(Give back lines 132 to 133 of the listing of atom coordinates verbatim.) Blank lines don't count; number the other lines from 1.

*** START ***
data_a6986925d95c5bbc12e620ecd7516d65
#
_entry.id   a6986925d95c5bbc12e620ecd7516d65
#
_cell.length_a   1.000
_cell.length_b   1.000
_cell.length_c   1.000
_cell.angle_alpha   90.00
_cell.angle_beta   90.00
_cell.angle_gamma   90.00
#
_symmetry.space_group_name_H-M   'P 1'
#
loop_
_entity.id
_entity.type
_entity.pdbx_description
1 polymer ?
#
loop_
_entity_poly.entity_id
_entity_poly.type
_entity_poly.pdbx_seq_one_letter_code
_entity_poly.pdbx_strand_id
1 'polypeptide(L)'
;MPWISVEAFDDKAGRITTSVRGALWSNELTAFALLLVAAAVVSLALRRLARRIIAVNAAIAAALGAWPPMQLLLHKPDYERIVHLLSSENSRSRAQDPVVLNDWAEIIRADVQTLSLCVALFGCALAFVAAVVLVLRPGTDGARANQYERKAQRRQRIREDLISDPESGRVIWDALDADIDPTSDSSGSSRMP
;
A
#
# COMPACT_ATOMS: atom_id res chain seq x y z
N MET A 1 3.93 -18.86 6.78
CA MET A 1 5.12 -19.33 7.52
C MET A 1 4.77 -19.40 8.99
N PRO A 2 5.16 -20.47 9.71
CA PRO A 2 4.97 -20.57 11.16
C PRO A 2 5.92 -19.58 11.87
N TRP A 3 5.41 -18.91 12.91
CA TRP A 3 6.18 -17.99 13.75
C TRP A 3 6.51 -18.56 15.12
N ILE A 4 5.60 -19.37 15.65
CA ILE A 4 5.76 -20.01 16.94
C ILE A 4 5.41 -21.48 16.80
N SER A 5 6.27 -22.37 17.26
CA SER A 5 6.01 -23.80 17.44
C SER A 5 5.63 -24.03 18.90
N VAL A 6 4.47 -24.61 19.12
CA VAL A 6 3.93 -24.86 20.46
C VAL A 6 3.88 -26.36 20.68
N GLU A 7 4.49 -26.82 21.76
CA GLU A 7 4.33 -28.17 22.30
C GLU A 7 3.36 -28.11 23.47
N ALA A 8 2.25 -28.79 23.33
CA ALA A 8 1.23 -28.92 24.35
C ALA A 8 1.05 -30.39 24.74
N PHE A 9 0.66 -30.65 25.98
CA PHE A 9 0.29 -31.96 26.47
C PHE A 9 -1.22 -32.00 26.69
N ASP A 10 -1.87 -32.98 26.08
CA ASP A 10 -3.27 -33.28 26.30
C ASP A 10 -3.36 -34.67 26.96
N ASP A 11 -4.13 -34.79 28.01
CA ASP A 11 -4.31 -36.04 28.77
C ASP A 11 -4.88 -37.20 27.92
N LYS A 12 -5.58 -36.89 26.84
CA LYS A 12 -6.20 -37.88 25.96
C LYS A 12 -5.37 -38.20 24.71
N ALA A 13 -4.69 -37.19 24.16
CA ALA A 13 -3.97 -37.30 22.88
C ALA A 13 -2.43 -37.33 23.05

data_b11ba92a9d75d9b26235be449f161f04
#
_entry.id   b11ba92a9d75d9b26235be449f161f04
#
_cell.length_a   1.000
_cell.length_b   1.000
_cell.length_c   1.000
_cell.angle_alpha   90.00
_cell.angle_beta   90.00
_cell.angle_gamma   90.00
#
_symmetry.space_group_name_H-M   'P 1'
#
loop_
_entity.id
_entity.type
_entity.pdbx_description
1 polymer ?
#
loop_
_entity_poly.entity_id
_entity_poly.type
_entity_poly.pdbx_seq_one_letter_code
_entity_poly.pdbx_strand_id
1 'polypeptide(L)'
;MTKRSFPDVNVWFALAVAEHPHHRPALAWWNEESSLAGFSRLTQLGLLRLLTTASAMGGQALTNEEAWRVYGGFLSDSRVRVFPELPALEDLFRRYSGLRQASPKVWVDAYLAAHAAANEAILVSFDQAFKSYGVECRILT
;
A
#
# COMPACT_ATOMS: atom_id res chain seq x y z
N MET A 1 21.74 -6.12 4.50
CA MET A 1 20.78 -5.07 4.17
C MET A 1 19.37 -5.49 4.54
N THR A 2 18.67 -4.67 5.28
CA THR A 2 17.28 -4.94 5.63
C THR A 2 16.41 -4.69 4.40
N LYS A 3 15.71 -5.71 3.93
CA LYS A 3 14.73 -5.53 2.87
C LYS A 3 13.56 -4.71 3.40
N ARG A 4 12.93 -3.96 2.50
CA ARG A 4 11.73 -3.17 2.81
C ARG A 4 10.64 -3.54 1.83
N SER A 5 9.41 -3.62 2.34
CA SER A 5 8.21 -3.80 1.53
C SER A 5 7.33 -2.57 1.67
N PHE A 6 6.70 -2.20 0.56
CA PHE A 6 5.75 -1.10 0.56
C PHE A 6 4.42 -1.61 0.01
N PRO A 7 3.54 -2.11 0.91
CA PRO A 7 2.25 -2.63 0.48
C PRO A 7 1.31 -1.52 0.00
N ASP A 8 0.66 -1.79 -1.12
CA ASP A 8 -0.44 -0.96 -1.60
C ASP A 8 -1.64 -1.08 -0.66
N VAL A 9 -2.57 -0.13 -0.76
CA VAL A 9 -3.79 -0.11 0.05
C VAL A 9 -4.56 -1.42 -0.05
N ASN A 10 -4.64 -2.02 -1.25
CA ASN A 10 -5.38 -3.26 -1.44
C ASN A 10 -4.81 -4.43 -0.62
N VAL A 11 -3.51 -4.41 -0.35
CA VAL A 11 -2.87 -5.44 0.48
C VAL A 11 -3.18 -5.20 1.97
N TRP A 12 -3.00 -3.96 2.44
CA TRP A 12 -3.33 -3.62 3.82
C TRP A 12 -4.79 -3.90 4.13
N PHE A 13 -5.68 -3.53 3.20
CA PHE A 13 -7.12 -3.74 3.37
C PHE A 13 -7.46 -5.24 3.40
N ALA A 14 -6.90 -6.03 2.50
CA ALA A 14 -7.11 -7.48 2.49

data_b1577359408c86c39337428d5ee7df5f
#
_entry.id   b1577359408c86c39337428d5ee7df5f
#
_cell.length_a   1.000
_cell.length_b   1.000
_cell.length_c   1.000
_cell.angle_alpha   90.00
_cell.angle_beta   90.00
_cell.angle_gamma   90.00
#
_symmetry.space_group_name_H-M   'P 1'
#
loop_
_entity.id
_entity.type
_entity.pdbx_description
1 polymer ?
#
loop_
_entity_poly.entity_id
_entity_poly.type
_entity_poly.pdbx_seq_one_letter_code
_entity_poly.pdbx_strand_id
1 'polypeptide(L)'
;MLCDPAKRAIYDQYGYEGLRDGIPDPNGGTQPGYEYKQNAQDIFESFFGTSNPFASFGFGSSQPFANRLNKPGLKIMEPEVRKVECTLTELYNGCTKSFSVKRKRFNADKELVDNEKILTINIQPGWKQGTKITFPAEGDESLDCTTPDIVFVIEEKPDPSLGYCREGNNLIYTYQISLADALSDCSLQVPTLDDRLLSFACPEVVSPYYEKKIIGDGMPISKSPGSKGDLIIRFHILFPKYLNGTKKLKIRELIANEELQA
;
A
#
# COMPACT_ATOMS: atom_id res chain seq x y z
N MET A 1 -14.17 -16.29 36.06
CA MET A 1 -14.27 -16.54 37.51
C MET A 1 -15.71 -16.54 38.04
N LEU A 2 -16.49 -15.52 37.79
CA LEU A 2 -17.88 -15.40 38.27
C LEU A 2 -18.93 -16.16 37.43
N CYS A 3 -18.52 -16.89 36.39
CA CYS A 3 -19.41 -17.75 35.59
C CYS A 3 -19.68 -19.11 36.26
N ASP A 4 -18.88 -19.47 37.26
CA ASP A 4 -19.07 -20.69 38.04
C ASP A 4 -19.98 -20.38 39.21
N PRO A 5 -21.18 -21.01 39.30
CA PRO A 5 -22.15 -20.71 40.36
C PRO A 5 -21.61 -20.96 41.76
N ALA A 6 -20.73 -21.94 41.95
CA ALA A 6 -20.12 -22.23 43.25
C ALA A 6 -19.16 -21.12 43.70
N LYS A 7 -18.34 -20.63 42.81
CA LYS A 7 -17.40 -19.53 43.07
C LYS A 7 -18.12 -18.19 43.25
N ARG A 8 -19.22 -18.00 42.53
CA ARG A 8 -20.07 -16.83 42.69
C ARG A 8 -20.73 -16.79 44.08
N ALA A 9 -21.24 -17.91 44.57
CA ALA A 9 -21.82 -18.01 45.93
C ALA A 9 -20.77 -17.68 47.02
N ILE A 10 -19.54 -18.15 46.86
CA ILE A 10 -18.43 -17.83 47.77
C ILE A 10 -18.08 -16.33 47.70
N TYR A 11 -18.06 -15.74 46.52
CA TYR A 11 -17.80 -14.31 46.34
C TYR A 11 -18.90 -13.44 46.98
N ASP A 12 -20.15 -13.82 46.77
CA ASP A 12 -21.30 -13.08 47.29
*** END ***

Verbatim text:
C VAL A 11 -3.18 -5.20 1.97
N TRP A 12 -3.00 -3.96 2.44